Locus Online

New Books February #2+3
Ashley & Brown
Iain M. Banks
Isobelle Carmody
Mat Coward
Clare Dudman
Haber & Strahan
Haber & Strahan
Tomoko Hayakawa
Masatsugu Iwase
Edward M. Lerner
Andrew Menard
William Nicholson
Brad Strickland
T.K.F. Weisskopf

New Books February #1
Carol Berg
Anne Bishop
David B. Coe
Cecilia Dart-Thornton
Steve Erickson
Steven Erikson
Gary Gibson
Simon R. Green
Kim Harrison
Graham Joyce
John Meaney
Robert Reed
Williams & Dix

2005 Archive


This page lists selected newly published SFFH books seen by Locus Online (independently from the listings compiled by Locus Magazine).

Review copies received will be listed (though reprints and reissues are on other pages), but not galleys or advance reading copies. Selections, some based only on bookstore sightings, are at the discretion of Locus Online.

* = first edition
+ = first US edition
Date with publisher info is official publication month;
Date in parentheses at paragraph end is date seen or received.

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New SF, Fantasy, and Horror books seen : February 2005 Week 4

* Ballard, J. G. : J.G. Ballard: Quotes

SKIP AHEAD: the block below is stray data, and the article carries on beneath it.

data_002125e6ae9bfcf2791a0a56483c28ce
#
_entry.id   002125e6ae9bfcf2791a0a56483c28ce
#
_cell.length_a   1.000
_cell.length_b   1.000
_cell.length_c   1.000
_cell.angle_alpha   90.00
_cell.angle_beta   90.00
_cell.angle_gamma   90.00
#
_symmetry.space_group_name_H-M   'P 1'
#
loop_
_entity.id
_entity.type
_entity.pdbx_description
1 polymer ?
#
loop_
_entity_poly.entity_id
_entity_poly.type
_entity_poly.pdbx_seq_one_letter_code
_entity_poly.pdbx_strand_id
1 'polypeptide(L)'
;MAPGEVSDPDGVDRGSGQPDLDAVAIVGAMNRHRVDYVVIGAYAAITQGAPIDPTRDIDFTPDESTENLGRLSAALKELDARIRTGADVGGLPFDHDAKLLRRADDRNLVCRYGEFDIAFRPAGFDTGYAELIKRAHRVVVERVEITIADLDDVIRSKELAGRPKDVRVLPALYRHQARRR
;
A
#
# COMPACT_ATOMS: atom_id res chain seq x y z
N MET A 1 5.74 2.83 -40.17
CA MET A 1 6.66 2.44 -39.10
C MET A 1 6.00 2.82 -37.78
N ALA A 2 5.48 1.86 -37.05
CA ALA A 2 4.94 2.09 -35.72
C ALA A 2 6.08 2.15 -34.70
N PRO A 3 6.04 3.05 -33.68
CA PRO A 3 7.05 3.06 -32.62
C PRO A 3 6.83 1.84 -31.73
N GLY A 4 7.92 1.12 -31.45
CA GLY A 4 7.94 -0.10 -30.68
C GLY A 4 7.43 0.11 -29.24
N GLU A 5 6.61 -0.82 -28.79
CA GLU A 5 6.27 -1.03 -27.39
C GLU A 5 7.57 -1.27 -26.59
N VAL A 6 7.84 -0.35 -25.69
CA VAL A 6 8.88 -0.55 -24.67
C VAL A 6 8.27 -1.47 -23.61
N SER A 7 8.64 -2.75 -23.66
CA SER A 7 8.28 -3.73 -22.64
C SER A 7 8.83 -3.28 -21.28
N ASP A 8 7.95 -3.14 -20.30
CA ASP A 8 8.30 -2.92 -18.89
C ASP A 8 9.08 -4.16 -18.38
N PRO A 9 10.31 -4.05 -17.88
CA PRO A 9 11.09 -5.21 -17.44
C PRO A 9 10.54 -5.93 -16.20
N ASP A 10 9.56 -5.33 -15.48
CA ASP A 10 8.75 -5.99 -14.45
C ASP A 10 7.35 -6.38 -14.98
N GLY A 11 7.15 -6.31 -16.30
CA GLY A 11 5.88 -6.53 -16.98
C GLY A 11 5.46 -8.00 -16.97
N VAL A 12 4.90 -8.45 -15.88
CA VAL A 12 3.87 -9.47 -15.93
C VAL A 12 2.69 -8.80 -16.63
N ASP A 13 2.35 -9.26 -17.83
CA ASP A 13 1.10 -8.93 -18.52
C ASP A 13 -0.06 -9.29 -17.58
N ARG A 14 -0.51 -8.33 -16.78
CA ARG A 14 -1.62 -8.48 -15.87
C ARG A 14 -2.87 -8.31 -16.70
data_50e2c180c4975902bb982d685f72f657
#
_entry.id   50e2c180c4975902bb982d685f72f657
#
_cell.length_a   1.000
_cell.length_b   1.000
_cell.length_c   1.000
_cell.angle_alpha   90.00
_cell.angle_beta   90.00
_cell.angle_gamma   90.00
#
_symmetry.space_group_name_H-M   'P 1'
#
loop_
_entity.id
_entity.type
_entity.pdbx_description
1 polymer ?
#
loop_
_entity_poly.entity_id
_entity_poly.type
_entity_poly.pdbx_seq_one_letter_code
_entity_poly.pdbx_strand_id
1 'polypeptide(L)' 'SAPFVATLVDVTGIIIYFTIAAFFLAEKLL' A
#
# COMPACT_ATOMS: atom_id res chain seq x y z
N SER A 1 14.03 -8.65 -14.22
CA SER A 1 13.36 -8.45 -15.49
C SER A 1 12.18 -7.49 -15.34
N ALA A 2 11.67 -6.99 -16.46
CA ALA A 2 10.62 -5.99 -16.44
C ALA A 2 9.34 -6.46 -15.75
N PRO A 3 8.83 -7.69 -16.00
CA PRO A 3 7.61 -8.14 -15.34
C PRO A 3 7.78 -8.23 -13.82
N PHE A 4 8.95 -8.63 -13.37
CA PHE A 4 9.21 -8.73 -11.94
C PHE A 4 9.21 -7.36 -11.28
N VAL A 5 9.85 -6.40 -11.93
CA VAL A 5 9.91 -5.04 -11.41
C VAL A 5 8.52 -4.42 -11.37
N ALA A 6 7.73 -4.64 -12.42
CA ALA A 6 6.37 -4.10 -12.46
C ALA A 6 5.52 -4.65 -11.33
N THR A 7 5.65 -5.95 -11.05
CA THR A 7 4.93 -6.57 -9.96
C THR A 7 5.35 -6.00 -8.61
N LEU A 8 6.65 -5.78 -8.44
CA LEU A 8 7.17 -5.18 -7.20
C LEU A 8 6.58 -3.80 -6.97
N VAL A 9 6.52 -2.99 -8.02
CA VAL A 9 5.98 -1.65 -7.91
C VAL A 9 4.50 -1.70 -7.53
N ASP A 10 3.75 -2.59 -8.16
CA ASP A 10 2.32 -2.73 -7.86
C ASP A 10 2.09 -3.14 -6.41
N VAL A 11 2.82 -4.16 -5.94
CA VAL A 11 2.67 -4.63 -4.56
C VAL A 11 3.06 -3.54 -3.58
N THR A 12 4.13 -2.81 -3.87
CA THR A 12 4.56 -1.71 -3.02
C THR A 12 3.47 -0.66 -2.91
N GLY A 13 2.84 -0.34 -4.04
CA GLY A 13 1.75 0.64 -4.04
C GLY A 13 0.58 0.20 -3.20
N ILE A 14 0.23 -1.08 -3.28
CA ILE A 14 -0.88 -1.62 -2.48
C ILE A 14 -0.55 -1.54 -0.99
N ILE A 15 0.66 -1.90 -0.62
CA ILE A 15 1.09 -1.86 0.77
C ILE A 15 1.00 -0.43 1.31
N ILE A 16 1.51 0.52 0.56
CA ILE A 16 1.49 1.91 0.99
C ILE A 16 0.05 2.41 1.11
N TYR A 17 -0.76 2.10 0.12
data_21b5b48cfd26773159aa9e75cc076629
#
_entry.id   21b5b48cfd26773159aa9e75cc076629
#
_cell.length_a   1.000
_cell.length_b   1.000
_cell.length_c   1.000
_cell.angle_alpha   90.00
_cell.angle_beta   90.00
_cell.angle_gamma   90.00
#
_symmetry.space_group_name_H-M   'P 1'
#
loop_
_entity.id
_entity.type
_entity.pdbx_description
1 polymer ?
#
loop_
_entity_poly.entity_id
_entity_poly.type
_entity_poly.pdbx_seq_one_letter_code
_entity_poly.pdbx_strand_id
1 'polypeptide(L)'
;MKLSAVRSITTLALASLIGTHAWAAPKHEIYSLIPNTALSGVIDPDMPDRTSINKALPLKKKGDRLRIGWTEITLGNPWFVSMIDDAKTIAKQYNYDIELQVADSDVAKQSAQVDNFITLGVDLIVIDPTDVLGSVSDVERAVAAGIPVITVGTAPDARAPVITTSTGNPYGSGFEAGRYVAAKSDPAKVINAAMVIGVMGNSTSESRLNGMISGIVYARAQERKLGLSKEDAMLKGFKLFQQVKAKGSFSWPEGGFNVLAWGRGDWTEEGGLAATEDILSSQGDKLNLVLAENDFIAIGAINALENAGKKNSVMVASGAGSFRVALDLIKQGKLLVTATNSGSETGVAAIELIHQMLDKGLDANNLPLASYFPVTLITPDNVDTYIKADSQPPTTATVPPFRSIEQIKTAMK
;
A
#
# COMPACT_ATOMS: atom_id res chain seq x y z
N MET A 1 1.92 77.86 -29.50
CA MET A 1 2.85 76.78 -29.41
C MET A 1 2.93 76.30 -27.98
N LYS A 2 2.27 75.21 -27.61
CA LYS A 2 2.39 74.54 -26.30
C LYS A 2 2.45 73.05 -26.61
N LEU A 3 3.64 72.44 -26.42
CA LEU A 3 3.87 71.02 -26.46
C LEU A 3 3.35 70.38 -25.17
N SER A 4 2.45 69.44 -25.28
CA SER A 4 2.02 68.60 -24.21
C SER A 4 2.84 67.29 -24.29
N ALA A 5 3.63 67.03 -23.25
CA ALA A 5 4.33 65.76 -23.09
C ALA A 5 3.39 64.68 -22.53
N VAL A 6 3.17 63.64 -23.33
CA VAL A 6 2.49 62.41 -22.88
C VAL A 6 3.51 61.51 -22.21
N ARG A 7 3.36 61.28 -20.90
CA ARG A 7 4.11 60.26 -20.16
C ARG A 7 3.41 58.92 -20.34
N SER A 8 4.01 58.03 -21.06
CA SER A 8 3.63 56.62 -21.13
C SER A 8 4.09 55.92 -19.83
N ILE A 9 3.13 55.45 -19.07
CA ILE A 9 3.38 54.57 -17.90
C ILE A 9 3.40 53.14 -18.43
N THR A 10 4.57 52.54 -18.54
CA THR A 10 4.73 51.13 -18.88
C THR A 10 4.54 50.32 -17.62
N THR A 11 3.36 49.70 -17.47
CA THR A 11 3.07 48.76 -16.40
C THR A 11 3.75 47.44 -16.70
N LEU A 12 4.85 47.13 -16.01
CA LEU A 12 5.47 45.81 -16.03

(RE/Search 1-889307-12-2, $16.99, 401pp, trade paperback, November 2004)

Collection of quotations, selected by V. Vale and Mike Ryan, from Ballard's fiction and nonfiction. Chapters group content by theme -- The Future; Media; Topography; Sex; Reflections; etc. -- from sources including uncollected articles and interviews, online chats, etc.
• The publisher's site has this description and some samples.

(Mon 28 Feb 2005) • Purchase this book from Amazon


* Gunn, James, & Matthew Candelaria, eds. : Speculations on Speculation
(Scarecrow Press 0-8108-4902-x, $30, 19+374pp, trade paperback, February 2005)

Anthology of 24 previously-published essays on science fiction. Authors include Gary K. Wolfe, Barry N. Malzberg, Ursula K. Le Guin ("Science Fiction and Mrs. Brown"), Samuel R. Delany, Alexei and Cory Panshin, and Michael Swanwick ("A User's Guide to the Postmoderns"), with recent essays by Judith Berman ("Science Fiction without the Future"), David G. Hartwell & Kathryn Cramer ("Space Opera Redefined"), Paul Kincaid ("On the Origins of Genre"), and James Patrick Kelly ("Slipstream").
• The publisher's site has this description along with the complete table of contents and a PDF file of Gunn's introduction.

(Tue 22 Feb 2005) • Purchase this book from Amazon


* Jeapes, Ben : The New World Order
(David Fickling Books 0-385-75013-7, $15.95, 435pp, hardcover, March 2005)